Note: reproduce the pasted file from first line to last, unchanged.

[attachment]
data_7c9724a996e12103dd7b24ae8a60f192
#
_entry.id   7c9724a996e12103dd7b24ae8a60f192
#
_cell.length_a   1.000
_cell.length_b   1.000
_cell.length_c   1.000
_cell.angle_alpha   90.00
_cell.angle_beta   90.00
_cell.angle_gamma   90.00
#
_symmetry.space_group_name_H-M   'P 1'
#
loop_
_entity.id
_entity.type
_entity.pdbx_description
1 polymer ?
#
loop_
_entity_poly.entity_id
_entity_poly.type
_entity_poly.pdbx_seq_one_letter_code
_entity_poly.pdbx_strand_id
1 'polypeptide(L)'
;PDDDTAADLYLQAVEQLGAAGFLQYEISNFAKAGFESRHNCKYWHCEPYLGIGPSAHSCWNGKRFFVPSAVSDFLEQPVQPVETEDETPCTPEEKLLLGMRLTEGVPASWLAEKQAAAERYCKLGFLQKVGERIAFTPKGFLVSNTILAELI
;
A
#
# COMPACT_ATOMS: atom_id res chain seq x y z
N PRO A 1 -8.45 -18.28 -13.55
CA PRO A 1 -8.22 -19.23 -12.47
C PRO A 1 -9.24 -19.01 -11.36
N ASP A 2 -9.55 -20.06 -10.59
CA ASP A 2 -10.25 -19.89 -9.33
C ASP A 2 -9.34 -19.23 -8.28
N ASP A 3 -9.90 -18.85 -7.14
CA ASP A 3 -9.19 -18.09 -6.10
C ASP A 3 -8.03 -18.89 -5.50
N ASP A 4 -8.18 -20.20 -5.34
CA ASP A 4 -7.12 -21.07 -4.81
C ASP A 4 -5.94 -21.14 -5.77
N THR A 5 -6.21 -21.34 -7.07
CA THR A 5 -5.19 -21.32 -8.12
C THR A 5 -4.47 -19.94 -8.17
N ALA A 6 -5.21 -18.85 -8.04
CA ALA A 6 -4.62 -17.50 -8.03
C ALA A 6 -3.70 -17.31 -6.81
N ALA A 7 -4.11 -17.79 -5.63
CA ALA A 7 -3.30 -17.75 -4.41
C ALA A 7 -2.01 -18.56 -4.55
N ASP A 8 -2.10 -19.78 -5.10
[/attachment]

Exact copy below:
data_7c9724a996e12103dd7b24ae8a60f192
#
_entry.id   7c9724a996e12103dd7b24ae8a60f192
#
_cell.length_a   1.000
_cell.length_b   1.000
_cell.length_c   1.000
_cell.angle_alpha   90.00
_cell.angle_beta   90.00
_cell.angle_gamma   90.00
#
_symmetry.space_group_name_H-M   'P 1'
#
loop_
_entity.id
_entity.type
_entity.pdbx_description
1 polymer ?
#
loop_
_entity_poly.entity_id
_entity_poly.type
_entity_poly.pdbx_seq_one_letter_code
_entity_poly.pdbx_strand_id
1 'polypeptide(L)'
;PDDDTAADLYLQAVEQLGAAGFLQYEISNFAKAGFESRHNCKYWHCEPYLGIGPSAHSCWNGKRFFVPSAVSDFLEQPVQPVETEDETPCTPEEKLLLGMRLTEGVPASWLAEKQAAAERYCKLGFLQKVGERIAFTPKGFLVSNTILAELI
;
A
#
# COMPACT_ATOMS: atom_id res chain seq x y z
N PRO A 1 -8.45 -18.28 -13.55
CA PRO A 1 -8.22 -19.23 -12.47
C PRO A 1 -9.24 -19.01 -11.36
N ASP A 2 -9.55 -20.06 -10.59
CA ASP A 2 -10.25 -19.89 -9.33
C ASP A 2 -9.34 -19.23 -8.28
N ASP A 3 -9.90 -18.85 -7.14
CA ASP A 3 -9.19 -18.09 -6.10
C ASP A 3 -8.03 -18.89 -5.50
N ASP A 4 -8.18 -20.20 -5.34
CA ASP A 4 -7.12 -21.07 -4.81
C ASP A 4 -5.94 -21.14 -5.77
N THR A 5 -6.21 -21.34 -7.07
CA THR A 5 -5.19 -21.32 -8.12
C THR A 5 -4.47 -19.94 -8.17
N ALA A 6 -5.21 -18.85 -8.04
CA ALA A 6 -4.62 -17.50 -8.03
C ALA A 6 -3.70 -17.31 -6.81
N ALA A 7 -4.11 -17.79 -5.63
CA ALA A 7 -3.30 -17.75 -4.41
C ALA A 7 -2.01 -18.56 -4.55
N ASP A 8 -2.10 -19.78 -5.10